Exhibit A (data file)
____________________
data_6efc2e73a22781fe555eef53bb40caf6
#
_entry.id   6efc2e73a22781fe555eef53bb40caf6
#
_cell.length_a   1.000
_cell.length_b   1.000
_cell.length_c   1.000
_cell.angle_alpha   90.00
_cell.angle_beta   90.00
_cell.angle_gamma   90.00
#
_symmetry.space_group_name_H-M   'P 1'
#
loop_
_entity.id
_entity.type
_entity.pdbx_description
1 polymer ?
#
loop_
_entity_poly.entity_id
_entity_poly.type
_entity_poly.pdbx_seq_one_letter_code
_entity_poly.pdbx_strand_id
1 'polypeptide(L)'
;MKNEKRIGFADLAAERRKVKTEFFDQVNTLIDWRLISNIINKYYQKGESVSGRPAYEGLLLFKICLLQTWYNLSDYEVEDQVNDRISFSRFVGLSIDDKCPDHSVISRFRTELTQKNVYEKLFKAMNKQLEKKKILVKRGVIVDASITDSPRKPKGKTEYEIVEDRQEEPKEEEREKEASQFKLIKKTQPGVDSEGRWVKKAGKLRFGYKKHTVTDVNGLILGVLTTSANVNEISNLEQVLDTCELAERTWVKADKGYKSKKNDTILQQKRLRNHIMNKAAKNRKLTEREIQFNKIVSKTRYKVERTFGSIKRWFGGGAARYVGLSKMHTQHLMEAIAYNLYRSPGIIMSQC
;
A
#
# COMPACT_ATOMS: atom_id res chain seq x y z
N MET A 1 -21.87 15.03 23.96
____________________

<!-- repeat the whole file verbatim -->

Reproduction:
data_6efc2e73a22781fe555eef53bb40caf6
#
_entry.id   6efc2e73a22781fe555eef53bb40caf6
#
_cell.length_a   1.000
_cell.length_b   1.000
_cell.length_c   1.000
_cell.angle_alpha   90.00
_cell.angle_beta   90.00
_cell.angle_gamma   90.00
#
_symmetry.space_group_name_H-M   'P 1'
#
loop_
_entity.id
_entity.type
_entity.pdbx_description
1 polymer ?
#
loop_
_entity_poly.entity_id
_entity_poly.type
_entity_poly.pdbx_seq_one_letter_code
_entity_poly.pdbx_strand_id
1 'polypeptide(L)'
;MKNEKRIGFADLAAERRKVKTEFFDQVNTLIDWRLISNIINKYYQKGESVSGRPAYEGLLLFKICLLQTWYNLSDYEVEDQVNDRISFSRFVGLSIDDKCPDHSVISRFRTELTQKNVYEKLFKAMNKQLEKKKILVKRGVIVDASITDSPRKPKGKTEYEIVEDRQEEPKEEEREKEASQFKLIKKTQPGVDSEGRWVKKAGKLRFGYKKHTVTDVNGLILGVLTTSANVNEISNLEQVLDTCELAERTWVKADKGYKSKKNDTILQQKRLRNHIMNKAAKNRKLTEREIQFNKIVSKTRYKVERTFGSIKRWFGGGAARYVGLSKMHTQHLMEAIAYNLYRSPGIIMSQC
;
A
#
# COMPACT_ATOMS: atom_id res chain seq x y z
N MET A 1 -21.87 15.03 23.96